title = "Long-term outcome of patients with syncope associated with coronary artery disease and a nondiagnostic electrophysiologic evaluation",
abstract = "Syncope in the patient with structural heart disease and a nondiagnostic noninvasive workup is a generally accepted indication for an invasive electrophysiologic study. However, if the electrophysiologic evaluation is not highly sensitive, arrhythmic causes of syncope may not be discovered. In these patients, recurrent syncope and even sudden death may be observed at follow-up. Thus, we evaluated long-term follow-up in 68 consecutive patients who presented with syncope, coronary artery disease, and who had a negative invasive electrophysiologic evaluation. At a mean follow-up of 30 ± 18 months (range 1 to 65), there have been 2 sudden deaths and 1 episode each of ventricular fibrillation and ventricular tachycardia in patients treated with an implantable cardioverter-defibrillator. All 4 arrhythmias occurred in patients with left ventricular fractions ≤25{\%}. Seventeen patients had recurrent presyncope or syncope. Bradycardia causing syncope was found in 8 of these patients. A bundle branch block at the initial evaluation predicted for the occurrence of bradycardia at follow-up. We conclude that in patients with coronary artery disease and syncope, noninducibility at electrophysiologic study predicts a lower risk of sudden death and ventricular arrhythmias. However, in patients with a reduced ejection fraction, the risk of sudden death and ventricular arrhythmias remains up to 10{\%}/year and these patients may warrant treatment with implantable cardioverter-defibrillators. Recurrent syncope is common, and frequently a bradyarrhythmia is found to be the cause. Treatment of selected patients (especially those with bundle branch blocks) with permanent pacemakers may be justified.",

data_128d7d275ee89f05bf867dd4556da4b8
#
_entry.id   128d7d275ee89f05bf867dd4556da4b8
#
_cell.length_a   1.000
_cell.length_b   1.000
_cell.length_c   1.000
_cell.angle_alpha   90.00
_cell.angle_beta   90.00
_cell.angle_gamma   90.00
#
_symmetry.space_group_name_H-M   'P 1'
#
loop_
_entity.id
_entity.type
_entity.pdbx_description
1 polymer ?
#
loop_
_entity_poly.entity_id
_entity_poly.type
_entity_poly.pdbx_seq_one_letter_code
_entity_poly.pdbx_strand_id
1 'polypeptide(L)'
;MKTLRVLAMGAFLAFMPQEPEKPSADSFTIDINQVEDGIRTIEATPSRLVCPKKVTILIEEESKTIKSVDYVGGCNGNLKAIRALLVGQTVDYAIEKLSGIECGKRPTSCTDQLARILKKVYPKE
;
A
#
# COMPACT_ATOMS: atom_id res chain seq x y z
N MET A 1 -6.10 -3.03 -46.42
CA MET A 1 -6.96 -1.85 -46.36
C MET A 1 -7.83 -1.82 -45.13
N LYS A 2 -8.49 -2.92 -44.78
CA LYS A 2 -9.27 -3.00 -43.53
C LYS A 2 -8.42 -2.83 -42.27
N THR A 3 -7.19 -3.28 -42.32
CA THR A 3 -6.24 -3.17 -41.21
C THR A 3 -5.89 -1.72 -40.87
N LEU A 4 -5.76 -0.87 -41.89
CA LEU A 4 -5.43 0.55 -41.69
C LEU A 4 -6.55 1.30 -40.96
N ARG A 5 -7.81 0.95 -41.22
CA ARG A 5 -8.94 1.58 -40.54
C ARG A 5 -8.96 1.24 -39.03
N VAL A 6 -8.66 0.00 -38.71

author = "Link, {Mark S.} and Kim, {Kyong Mee S} and Homoud, {Munther K.} and Estes, {N. A Mark} and Wang, {Paul J.}",
year = "1999",
month = "5",
day = "1",
doi = "10.1016/S0002-9149(99)00096-X",
language = "English (US)",
volume = "83",
pages = "1334--1337",
journal = "American Journal of Cardiology",
issn = "0002-9149",
publisher = "Elsevier Inc.",
number = "9",

}

TY - JOUR

T1 - Long-term outcome of patients with syncope associated with coronary artery disease and a nondiagnostic electrophysiologic evaluation

AU - Link, Mark S.

AU - Kim, Kyong Mee S

AU - Homoud, Munther K.

AU - Estes, N. A Mark

AU - Wang, Paul J.

PY - 1999/5/1

Y1 - 1999/5/1